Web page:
Did you have a business plan for 2009 or are you like the 90 percent of all business owners who operated without a plan? If you want to have your best year ever in 2010, a solid business plan is the foundation upon which success is built.

Part 1 of this series examined how to identify your personal best practices. The next step is to create your business plan.

Research has consistently shown that achieving goals is tied to having a written

Walking real estate tightropes

By Tara-Nicholle Nelson

I recently watched the 2008 documentary "Man on Wire," a literally breathtaking retelling of Philippe Petit’s illegal 1974 tightrope walk between the twin towers of the World Trade Center. At 110 stories and a quarter-mile above the streets of New York City …

Editor’s note: This is Part 2 of a two-part series. Read Part 1 here.

Did you have a business plan for 2009 or are you like the 90 percent of all business owners who operated without a plan? If you want to have your best year ever in 2010, a solid business plan is the foundation upon which success is built.

Part 1 of this series examined how to identify your personal best practices. The next step is to create your business plan.

Research has consistently shown that achieving goals is tied to having a written business plan. While you may not always need a map to reach your destination, having a map keeps you on course.

When most people write a business plan, they generally focus on making their numbers. Looking at the number of calls you’re supposed to make or the number of transactions you hope to close isn’t particularly motivating for your brain. To be more successful in 2010, you must also address the human side of the real estate business — how your beliefs, attitudes and feelings either support or undermine your success.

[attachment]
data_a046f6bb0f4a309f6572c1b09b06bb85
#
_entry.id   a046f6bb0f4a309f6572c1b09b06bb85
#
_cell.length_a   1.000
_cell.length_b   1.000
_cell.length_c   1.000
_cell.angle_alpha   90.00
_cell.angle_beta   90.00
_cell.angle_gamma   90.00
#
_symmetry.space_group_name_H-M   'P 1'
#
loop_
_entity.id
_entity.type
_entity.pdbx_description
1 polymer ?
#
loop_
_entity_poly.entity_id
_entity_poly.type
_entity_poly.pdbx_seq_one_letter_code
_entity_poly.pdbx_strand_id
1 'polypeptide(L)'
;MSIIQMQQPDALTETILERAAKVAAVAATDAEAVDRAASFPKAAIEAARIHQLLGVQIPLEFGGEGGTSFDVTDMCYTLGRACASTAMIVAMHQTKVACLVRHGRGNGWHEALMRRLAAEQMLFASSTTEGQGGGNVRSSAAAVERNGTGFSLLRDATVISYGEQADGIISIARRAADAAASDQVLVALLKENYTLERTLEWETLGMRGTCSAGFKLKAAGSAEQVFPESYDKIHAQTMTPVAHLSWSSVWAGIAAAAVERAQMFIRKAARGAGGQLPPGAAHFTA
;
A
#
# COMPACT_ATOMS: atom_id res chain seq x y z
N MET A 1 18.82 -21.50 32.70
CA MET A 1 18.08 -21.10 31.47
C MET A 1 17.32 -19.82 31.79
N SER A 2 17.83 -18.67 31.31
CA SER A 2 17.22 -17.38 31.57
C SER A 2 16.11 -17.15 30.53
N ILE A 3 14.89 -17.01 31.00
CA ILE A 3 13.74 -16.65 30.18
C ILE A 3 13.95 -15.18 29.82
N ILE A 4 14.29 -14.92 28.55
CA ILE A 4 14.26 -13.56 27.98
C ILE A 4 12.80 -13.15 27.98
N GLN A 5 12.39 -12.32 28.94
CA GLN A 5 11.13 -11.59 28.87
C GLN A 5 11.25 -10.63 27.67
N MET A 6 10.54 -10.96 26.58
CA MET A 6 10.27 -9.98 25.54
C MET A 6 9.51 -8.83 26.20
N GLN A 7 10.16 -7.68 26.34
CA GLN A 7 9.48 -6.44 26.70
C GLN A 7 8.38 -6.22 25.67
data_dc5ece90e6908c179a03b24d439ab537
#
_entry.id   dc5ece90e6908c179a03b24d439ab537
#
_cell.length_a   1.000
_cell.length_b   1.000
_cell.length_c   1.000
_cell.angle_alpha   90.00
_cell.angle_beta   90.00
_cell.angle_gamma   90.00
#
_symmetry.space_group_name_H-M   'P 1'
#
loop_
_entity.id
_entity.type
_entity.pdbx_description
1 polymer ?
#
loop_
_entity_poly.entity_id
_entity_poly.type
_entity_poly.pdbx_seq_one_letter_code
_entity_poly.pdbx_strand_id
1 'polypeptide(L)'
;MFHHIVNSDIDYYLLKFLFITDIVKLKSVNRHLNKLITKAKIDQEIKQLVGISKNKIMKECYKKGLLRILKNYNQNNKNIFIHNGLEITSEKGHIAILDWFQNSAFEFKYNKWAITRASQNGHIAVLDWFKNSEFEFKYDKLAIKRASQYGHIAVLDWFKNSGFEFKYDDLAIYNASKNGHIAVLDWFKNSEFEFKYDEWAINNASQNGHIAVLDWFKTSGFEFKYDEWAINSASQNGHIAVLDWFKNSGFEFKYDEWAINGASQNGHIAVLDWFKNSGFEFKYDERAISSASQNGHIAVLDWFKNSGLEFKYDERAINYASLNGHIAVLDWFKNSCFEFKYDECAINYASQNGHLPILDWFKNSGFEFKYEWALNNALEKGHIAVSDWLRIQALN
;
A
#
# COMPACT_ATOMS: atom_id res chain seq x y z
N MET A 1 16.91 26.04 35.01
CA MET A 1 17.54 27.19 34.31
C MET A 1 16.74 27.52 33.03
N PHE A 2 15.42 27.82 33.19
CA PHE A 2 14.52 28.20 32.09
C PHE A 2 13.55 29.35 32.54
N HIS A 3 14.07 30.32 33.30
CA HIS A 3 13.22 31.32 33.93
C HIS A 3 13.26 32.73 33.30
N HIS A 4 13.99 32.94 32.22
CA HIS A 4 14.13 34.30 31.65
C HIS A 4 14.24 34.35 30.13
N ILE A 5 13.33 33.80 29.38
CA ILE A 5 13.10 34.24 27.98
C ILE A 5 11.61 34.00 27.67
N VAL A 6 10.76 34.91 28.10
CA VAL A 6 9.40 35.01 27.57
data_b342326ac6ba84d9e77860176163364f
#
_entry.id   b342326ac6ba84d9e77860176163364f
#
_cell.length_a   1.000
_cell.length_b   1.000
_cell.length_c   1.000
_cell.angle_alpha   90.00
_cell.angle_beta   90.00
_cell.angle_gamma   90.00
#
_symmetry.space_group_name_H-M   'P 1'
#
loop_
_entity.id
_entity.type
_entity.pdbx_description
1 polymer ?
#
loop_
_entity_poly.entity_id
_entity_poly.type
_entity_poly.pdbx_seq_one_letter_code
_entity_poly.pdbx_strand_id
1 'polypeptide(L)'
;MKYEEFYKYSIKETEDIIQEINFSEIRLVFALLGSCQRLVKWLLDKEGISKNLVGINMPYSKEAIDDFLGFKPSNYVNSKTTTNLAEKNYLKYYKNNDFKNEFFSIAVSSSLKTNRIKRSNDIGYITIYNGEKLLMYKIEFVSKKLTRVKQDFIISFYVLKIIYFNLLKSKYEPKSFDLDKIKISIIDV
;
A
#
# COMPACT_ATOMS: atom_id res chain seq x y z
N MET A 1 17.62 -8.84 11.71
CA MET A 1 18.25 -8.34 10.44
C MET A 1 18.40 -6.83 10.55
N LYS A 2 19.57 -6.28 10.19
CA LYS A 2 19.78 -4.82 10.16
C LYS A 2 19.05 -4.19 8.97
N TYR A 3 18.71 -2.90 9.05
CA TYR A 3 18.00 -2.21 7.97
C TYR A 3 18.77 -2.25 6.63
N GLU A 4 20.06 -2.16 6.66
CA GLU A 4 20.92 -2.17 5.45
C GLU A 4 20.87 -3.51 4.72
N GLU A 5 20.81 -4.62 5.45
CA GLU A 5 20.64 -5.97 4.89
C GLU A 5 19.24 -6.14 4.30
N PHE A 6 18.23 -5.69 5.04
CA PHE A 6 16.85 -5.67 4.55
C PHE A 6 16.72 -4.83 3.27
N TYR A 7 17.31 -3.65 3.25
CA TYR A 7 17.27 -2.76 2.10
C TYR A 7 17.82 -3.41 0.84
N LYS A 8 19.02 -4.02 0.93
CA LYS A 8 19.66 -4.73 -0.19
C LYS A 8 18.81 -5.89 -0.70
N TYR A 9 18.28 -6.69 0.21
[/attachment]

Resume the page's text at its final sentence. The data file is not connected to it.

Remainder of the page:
To create a business plan that addresses both your business and personal needs, follow the guidelines below.

1. Set up your evaluation matrix
Begin by dividing a sheet of paper into four separate parts and label each corner: "Love to do and profitable" (upper left corner); "Hate to do and profitable" (upper right corner); "Love to do and not profitable" (lower left corner); and "Hate to do and not profitable" (lower right corner).

2. Identify your personal best
List all of the transactions that you closed in the last 12 months. Next to each transaction, note where the lead originated. (This could be working with expired listings, short sales, relocation buyers, geographical farming, open house, Web prospecting, etc.) Of those areas, identify the top 50 percent that were the most profitable to you in 2009.

Now sort these activities into two more groups: "love to do and profitable" and "hate to do and profitable." Place the "love to do and profitable" in the upper left-hand corner of your matrix. These are the primary areas upon which you should build your business in 2010. The key to success is to focus on doing what you love. Don’t waste your time trying to do what you don’t do well.

3. It’s no fun, but it makes money
Place the remaining activities from your top 50 percent most profitable in the top right-hand corner ("hate to do and profitable"). Consider delegating these activities.